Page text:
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article imageEmojis could be the future of security and PIN codes

By James Walker     Jun 15, 2015 in Technology
A software company has claimed that emoji could soon replace PIN codes as the primary security form for bank accounts. The smiling faces are viable because they are easier to remember than PIN codes and there are many more combinations available.
The Huffington Post reports how Intelligent Environments have found that emoji could offer over three million password combinations. In comparison, there are only 7,290 possible numerical PIN codes.
An emoji code would also be easier for users to remember as the human brain is better at remembering images than text and codes. People would be able to use emoji combinations that they are less likely to forget than a four-digit PIN code but the emoji sequence would also be better at protecting their bank account.
Intelligent Environments has now launched a functioning system called Emoji Passcode. It allows users to choose their emoji PIN from 44 different symbols. The Managing Director of Intelligent Environments, David Webber, told the BBC that the system is expected to appeal most to 15-25 year olds and should be "fun and innovative."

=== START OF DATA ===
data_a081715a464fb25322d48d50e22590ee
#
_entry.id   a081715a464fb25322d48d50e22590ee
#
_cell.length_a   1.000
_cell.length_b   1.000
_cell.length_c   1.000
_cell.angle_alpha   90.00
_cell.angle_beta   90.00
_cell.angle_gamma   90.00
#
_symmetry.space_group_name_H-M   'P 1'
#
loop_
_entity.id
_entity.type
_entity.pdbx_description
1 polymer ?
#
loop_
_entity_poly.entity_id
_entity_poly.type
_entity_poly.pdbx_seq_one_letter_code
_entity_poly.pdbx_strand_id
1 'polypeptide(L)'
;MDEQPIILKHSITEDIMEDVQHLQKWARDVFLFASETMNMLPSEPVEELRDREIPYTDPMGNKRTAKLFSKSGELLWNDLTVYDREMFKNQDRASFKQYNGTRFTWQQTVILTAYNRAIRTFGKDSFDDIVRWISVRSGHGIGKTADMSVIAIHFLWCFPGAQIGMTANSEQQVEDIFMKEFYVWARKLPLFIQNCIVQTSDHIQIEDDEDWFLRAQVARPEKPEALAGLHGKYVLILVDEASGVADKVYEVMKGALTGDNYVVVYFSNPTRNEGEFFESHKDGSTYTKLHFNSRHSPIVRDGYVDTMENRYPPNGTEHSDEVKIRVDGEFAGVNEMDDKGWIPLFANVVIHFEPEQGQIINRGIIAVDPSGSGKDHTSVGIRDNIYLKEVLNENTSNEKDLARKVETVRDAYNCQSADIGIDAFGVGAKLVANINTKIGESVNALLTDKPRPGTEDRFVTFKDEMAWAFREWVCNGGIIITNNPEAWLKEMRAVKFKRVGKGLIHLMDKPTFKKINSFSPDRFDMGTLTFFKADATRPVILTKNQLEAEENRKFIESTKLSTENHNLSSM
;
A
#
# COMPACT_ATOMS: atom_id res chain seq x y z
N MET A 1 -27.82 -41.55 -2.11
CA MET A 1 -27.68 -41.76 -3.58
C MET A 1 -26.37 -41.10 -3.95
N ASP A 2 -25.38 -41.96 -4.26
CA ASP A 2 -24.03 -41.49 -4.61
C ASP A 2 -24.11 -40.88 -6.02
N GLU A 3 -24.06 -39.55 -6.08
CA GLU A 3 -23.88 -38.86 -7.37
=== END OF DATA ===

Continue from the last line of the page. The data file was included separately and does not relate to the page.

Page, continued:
There is already an issue with Emoji Passcode, however. Implementing the system requires displaying a screen of different emoji to the user at the time when they have to enter their "emoji PIN," making it possible for regular patterns to become overused like with PIN codes.
Human laziness means that people are most likely to simply select the four emoji in the corners of the screen, making this easily exploitable to attackers. Former memory champion Michael Tipper told the BBC that although the emoji should be more memorable, the issue of human behaviour could ultimately make it into an "equally insecure technology."
Perhaps we could find a way around this in the future. The positions of the emoji on the screen could be randomised so that they are in different locations each time.
Alternatively, the symbols could perhaps be arranged into an irregular cluster shape — like the apps on the Apple Watch's home screen — instead of the rigid grid structure, making it harder for people to expose themselves by being lazy as patterns would be less detectable. Although the PIN code looks set to stay for some time longer, perhaps emoji could be responsible for more than just adding humour to messages in the future.
More about emoji, Pin, Code, Bank, Security
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